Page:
Managing research recovery
Q&A on the impact of COVID-19 on research funded or supported by NIHR
- How can research funders that loaned and/or redeployed research staff to the NHS during the COVID-19 pandemic recover the cost?
The Department of Health and Social Care and NHS England and Improvement have developed a guidance document that sets out the process by which non-NHS organisations that have loaned/redeployed research staff to the NHS can recover the cost. This guidance applies to research staff funded by research funders including the NIHR, UK Research and Innovation and charities.
- Will organisations which hold NIHR contracts and have had to pause research be penalised?
No. Payment schedules will be updated as usual following the annual statement of expenditure exercise, if contractors indicate that profiles need to change to reflect revised spending plans. NIHR will be sympathetic to extending contracts so that research paused or delayed because of COVID-19 has longer to deliver. Applications for funding to cover additional research costs due to contract extensions will be considered through usual processes. Please contact your NIHR funder to discuss if necessary.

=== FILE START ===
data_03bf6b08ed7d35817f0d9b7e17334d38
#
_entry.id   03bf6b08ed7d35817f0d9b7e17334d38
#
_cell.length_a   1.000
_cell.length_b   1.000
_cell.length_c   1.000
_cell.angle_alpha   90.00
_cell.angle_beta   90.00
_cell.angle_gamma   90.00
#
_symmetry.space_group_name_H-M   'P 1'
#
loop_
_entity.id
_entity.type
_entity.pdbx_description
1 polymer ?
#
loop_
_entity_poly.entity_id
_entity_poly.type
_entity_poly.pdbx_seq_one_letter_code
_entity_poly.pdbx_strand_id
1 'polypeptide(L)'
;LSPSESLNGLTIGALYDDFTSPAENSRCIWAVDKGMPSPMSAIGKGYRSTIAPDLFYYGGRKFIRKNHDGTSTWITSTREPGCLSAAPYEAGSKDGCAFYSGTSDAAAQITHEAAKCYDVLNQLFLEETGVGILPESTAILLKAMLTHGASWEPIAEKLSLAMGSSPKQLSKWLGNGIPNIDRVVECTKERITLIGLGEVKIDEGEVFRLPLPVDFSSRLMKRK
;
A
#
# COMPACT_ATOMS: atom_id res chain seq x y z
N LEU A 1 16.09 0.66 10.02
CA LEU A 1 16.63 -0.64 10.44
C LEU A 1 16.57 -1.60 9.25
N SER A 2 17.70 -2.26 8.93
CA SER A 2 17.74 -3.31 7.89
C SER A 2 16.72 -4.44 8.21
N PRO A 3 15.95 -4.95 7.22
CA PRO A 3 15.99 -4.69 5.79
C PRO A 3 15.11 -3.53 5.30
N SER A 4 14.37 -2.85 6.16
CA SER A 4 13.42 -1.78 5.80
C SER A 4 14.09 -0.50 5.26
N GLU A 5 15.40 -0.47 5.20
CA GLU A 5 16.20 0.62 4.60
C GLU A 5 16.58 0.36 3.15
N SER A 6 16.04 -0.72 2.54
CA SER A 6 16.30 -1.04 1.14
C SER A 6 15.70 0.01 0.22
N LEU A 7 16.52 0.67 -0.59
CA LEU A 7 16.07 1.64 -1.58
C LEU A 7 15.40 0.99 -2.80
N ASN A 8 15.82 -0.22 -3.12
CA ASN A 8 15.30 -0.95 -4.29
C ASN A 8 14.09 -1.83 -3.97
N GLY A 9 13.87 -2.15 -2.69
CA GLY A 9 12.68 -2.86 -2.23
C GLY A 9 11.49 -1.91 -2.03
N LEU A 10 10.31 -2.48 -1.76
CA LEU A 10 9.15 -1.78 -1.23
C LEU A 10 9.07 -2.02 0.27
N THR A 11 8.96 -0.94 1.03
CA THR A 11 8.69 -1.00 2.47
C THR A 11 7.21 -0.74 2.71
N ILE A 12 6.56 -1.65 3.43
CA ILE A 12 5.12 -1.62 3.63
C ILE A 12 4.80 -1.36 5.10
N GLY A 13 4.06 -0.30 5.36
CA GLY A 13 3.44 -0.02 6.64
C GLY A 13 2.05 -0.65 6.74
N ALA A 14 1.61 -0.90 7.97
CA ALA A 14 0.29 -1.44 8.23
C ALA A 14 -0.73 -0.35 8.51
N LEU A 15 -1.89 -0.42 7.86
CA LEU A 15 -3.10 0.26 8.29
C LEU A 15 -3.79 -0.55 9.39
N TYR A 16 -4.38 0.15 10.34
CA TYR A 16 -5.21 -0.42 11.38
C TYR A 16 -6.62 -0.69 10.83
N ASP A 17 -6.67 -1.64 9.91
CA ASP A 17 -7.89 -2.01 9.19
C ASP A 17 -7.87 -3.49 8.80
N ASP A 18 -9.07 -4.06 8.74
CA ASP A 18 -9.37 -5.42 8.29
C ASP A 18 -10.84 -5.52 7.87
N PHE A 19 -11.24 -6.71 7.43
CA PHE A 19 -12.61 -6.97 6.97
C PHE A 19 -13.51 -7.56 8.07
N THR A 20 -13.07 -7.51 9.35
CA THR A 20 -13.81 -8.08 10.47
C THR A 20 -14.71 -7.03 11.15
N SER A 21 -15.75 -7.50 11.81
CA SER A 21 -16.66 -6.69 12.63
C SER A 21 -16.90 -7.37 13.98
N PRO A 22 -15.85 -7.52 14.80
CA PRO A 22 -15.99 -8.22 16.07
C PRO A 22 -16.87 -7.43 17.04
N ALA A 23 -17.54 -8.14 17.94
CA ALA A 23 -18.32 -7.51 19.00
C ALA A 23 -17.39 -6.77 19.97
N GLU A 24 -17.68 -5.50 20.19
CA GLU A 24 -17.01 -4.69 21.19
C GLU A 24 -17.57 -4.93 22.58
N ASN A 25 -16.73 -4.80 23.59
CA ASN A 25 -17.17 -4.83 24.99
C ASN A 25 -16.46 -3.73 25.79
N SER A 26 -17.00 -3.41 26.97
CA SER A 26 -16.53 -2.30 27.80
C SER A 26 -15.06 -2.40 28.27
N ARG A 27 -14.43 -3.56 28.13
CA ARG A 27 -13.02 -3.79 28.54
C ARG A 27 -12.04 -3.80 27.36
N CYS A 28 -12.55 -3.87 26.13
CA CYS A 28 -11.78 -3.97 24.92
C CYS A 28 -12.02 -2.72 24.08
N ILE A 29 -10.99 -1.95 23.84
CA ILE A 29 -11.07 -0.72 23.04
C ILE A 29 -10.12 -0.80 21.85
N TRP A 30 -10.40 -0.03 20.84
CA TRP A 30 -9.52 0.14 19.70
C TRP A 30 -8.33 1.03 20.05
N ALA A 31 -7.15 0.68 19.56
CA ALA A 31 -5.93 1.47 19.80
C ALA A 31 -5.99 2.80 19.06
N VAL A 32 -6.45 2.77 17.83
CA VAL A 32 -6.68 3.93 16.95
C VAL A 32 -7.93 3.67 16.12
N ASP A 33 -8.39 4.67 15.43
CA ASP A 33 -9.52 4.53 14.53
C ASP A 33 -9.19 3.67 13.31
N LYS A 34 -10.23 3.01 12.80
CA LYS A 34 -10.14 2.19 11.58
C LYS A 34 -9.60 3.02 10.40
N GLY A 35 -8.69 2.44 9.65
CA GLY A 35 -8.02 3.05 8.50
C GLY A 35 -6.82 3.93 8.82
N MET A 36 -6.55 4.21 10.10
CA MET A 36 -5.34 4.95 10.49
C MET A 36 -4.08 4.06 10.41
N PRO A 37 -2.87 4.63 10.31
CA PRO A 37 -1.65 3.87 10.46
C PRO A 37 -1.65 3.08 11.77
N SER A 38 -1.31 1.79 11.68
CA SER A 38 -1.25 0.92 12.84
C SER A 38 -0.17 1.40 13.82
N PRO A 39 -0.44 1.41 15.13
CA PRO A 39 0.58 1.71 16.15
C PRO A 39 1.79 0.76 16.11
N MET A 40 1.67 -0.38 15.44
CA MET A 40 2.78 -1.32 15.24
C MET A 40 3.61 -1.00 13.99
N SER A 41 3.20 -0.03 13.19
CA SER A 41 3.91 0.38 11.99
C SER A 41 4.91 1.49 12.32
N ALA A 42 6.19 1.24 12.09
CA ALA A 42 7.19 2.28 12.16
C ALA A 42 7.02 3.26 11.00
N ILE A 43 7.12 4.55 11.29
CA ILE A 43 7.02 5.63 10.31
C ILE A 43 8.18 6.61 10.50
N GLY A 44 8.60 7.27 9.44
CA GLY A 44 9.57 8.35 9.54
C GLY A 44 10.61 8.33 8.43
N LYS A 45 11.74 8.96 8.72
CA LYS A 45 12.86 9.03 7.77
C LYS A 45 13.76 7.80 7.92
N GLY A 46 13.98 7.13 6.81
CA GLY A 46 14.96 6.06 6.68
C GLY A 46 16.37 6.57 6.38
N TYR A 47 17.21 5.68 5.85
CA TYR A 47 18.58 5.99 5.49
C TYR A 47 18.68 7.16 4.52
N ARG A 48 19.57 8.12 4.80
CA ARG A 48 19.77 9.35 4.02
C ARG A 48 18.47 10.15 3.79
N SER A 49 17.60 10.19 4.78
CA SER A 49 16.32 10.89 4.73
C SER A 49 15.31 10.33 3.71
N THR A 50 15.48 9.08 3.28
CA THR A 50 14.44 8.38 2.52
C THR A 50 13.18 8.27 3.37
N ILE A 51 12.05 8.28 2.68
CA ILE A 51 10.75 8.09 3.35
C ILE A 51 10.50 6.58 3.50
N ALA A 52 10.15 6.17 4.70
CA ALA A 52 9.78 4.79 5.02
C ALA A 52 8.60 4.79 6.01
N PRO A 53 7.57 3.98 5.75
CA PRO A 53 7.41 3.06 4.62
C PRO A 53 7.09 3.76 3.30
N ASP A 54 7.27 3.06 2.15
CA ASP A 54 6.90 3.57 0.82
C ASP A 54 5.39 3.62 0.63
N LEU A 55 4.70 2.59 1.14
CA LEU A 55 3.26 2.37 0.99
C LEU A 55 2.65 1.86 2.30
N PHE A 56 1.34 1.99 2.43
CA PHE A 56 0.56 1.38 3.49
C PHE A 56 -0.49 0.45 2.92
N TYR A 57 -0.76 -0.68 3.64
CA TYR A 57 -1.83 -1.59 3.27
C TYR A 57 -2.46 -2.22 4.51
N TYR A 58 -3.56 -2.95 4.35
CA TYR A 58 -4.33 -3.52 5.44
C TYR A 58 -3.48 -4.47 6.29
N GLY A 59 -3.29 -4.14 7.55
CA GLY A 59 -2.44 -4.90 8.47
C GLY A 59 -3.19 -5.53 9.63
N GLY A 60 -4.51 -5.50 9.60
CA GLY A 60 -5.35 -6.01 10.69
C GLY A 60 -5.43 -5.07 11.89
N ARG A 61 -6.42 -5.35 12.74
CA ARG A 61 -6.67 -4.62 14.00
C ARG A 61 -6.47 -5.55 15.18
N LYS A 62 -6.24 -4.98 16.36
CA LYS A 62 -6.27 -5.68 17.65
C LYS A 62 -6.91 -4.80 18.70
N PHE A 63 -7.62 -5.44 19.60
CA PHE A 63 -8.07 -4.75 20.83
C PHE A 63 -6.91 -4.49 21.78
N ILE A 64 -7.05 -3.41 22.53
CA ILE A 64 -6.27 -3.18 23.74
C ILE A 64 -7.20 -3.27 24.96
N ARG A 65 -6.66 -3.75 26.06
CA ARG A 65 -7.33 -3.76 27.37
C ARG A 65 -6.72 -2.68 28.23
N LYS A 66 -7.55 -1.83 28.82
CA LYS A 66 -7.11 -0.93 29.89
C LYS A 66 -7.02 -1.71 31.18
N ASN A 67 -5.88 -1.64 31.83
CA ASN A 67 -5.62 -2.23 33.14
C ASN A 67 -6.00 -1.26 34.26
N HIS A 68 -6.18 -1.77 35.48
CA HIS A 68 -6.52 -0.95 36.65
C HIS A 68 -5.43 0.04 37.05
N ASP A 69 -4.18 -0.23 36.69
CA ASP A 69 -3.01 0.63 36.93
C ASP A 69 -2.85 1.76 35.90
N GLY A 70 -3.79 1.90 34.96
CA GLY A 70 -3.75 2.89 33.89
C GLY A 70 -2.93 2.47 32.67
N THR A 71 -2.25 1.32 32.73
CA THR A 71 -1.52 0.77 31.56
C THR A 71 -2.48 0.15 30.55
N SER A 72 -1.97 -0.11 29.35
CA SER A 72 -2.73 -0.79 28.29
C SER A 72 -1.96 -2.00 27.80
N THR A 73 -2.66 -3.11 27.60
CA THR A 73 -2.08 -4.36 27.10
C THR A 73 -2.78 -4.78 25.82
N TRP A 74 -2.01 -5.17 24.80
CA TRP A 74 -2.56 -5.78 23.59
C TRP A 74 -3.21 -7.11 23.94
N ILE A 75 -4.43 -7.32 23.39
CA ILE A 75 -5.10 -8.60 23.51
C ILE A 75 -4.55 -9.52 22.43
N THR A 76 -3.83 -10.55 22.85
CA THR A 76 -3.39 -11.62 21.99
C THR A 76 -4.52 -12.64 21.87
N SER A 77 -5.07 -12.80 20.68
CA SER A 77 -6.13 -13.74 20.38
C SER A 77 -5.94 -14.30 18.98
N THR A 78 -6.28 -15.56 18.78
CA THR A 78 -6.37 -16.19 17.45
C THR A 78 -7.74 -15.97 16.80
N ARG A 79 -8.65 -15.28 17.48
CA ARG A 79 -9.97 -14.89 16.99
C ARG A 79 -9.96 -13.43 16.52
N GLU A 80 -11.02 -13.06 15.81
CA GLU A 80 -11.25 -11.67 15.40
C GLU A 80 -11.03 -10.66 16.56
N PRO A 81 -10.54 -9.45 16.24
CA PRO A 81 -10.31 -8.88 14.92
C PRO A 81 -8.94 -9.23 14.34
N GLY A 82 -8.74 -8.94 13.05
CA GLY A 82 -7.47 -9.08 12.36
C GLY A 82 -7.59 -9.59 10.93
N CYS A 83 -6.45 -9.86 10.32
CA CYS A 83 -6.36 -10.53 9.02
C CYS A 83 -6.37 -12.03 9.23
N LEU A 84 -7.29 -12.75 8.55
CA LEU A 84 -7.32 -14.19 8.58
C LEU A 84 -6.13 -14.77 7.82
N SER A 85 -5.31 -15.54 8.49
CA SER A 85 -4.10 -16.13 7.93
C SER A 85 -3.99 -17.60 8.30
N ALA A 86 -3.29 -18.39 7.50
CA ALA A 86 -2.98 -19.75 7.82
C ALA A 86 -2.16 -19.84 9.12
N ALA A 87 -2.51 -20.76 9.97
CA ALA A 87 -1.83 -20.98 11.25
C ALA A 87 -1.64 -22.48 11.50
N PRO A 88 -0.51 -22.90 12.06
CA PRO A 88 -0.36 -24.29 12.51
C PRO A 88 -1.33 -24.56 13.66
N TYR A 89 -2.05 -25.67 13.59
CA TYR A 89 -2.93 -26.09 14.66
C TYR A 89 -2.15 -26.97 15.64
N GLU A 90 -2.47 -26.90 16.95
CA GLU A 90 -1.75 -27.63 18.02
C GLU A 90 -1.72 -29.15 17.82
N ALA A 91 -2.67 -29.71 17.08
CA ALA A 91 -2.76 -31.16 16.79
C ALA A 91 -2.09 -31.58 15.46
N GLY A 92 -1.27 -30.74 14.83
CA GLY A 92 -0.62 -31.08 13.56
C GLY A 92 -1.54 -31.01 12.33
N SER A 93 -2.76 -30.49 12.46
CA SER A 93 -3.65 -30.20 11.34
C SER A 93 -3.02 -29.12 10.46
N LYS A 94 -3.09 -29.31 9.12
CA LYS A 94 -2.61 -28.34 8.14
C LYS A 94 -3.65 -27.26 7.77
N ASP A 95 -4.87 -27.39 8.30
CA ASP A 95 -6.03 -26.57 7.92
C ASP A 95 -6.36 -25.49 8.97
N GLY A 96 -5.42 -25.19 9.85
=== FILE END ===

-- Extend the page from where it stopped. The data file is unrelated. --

- What records need to be kept of financial flows in relation to paused NIHR contracts?
For NIHR funded studies, organisations holding NIHR awards should keep a record of the staff normally funded through the research contract who have been redeployed due to the pandemic and the duration of that redeployment (start and end dates). This information will be needed to support subsequent consideration of requests to extend NIHR contract durations and for future finance reports. All additional costs associated with the COVID-19 response should be discussed either with NHSE/I (in the case of research staff being redeployed to the health service) or with the funder of the study to which research staff were redeployed. The annual financial reconciliation exercise is the process for ensuring financial flows are accounted for.